The soil originally belonged to Russell, Mather & Roberts, and the contention is, that through their attorney in fact, Gurdon S. Hubbard, they duly acknowledged and recorded a plat, having this street properly designated and marked thereon, on the 22d day of July, 1835, and that they thereby vested the fee of the street in the municipality. The statute *626then in force in regard" to the acknowledging and recording of such plats, was the “Act providing for the recording of town plats,” in force February 27, 1833. (Rev. Stat. 1833, p. 599.) But that act nowhere authorizes attorneys in fact to acknowledge such plats. The provision is, that “county, commissioners, or other person or persons, ” who “wish to lay out a town in this State, or an addition of out-lots, said commissioners, or other person or persons, shall cause the same to be surveyed, and a plat or map thereof made, ” etc. (Sec. 1.) The “county commissioners, proprietor or proprietors of the town, addition or subdivision of out-lots, by themselves or agent, shall, at the time of surveying and laying out the same, plant and fix at a corner of the public ground, or at the corner of a public lot, * * * a good and sufficient stone, ” etc. (Sec. 3.) And “the plat or map, after having been completed, shall be certified by the surveyor and the county commissioners ; and every person or persons whose duty it may be to comply with the foregoing requisitions, shall, at or before the time of offering such plat or map for record, acknowledge the same before a justice of the Supreme Court, a justice of a circuit court, or a justice of .the peace in the county where the land lies. A certificate of such acknowledgment shall be, by the officer taking the same, indorsed on the plat or map, -which certificate of the survey and acknowledgment shall also be recorded, and form a part of the record. ” (Sec. 4.) The only thing here contemplated to be done by an attorney in fact, is the planting and fixing of “a good and sufficient stone” at the corners of the lots, public grounds, etc., and this requirement is imposed as a duty on the county commissioners, or proprietor or proprietors of the town, but allowed to be discharged by them through agents. It is the county commissioners, or other persons wishing to lay out a town, etc., who are to cause the survey to be.made, and a plat or map thereof to be made, by the county surveyor, etc. And the persons referred to in section 3 as those *627“whose duty it may be to comply with the foregoing requisitions, ” are plainly only those whose duty it is to cause the survey and plat to be made,—i. e., those wishing to lay out a town, etc.,—the proprietors.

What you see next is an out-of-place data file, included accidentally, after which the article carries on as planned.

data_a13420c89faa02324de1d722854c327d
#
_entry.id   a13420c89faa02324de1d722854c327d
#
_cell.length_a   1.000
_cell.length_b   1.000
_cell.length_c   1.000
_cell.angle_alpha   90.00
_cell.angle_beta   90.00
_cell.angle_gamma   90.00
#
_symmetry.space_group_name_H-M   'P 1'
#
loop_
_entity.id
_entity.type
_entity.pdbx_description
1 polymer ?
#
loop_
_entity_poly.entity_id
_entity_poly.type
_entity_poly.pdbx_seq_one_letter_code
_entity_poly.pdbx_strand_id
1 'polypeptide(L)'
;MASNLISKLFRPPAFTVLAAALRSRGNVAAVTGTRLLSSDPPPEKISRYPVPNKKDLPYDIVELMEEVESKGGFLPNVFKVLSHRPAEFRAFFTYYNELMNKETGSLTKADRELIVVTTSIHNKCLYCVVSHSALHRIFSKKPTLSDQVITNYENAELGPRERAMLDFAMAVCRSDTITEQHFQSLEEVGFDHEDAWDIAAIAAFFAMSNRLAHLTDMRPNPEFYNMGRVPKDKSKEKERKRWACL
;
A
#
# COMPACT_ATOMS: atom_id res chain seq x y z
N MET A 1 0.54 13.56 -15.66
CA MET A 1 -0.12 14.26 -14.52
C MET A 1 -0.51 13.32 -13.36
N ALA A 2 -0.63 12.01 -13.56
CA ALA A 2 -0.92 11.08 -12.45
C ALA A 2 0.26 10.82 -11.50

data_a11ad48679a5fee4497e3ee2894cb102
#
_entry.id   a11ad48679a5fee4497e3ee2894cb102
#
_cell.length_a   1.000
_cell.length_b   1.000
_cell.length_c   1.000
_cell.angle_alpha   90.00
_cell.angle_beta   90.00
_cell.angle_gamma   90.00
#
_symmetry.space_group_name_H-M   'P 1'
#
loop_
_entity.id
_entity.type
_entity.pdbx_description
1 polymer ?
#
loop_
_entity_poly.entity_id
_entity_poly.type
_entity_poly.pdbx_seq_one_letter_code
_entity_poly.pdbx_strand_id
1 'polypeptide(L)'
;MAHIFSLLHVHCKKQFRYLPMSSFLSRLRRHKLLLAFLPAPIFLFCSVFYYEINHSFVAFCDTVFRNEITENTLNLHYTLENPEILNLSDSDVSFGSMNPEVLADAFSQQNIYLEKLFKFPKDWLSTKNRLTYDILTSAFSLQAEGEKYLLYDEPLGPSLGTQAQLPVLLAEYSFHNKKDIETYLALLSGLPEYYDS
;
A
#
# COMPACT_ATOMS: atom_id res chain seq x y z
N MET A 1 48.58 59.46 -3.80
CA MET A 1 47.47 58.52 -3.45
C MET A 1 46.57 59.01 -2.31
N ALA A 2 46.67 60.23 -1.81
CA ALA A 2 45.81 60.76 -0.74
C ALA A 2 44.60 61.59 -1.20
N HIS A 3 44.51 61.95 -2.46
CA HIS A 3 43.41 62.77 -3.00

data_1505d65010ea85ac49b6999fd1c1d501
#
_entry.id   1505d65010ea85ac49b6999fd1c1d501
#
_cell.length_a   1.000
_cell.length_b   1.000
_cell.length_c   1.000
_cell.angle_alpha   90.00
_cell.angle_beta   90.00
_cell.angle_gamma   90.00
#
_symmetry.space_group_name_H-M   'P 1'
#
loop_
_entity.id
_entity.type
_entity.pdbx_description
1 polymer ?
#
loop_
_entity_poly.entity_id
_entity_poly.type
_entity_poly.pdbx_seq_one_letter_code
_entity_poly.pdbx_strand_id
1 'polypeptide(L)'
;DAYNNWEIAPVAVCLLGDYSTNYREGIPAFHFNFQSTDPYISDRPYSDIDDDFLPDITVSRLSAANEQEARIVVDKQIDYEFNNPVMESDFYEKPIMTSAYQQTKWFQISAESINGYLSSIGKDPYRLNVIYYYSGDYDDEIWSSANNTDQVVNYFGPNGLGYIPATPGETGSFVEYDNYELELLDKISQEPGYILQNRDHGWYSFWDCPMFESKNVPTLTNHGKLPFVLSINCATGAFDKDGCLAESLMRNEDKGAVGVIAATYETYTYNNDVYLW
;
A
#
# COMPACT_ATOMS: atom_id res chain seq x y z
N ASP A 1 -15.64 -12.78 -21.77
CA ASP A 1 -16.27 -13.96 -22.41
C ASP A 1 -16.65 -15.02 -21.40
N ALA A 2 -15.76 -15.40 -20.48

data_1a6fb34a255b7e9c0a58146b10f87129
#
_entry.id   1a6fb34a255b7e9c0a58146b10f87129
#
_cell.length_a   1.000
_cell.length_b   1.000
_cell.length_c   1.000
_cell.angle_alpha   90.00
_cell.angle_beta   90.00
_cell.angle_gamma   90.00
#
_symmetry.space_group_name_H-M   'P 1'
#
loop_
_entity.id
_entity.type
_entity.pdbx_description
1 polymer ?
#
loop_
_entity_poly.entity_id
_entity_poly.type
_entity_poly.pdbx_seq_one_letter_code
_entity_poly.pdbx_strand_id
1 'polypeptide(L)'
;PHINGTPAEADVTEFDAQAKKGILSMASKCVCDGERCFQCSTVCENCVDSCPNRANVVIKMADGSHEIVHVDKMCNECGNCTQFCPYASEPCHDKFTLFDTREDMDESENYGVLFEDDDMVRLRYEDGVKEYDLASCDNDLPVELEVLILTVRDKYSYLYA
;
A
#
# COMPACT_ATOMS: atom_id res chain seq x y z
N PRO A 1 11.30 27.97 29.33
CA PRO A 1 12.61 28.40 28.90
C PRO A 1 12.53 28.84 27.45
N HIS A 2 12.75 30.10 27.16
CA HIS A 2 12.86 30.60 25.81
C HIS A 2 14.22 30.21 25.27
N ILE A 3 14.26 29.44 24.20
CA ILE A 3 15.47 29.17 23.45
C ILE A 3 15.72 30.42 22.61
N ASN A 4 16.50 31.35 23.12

Section 16 of the “Act concerning conveyances of real property,” in the Revised Statutes of 1833, (see page 135,) provides, that “all powers, or letters of attorney or agency, authorizing the granting, selling, conveying, assuring, releasing or transferring, or for the executing or acknowledging of any grants, sales, leases, assurances, or other conveyances or writings whatever, concerning any lands and tenements, or whereby the same may be affected in law or equity, shall be acknowledged, or proved, and recorded, as hereinbefore required in cases of deeds and other assurances, after which all grants, conveyances and assurances made and acknowledged pursuant to the powers granted, unless the same be revoked by a deed duly acknowledged or proven, and recorded, as aforesaid, shall be as valid and effectual as if executed and acknowledged by the constituent or constituents.” But a town plat is neither a grant, conveyance, nor assurance.

As to the public grounds, streets, etc., it is true its effect is that of a conveyance, but it goes further, and changes the entire character of the property. Surely it could not be pretended that under a specific power to sell and convey a tract of land power would be implied to lay off towns; and if it would require a particular specification in the deed to confer this power, it can need no argument to prove that such an instrument is not here contemplated. A power to sell, simply, does not authorize a partition. McQueen v. Farquhar, 11 Vesey, 467; Sugden on Powers, (3d Am. ed.) vol. 2, p„ 428. The principle would seem to be entirely analogous to that here involved.

That the original owners of the soil are, by their sales, estopped from questioning the existence of the street, is conceded, and so far as affects the public there would seem to *628be no ground to question but there has been a good common law dedication of the streets, but we do not think the statutory-dedication was ever complete; and so we hold that the court erred in instructing the jury to find that the city has the fee in the street.

The judgment is reversed and the cause remanded.

Judgment reversed.

Dickey and Sheldon, JJ.: We do not concur in this decision.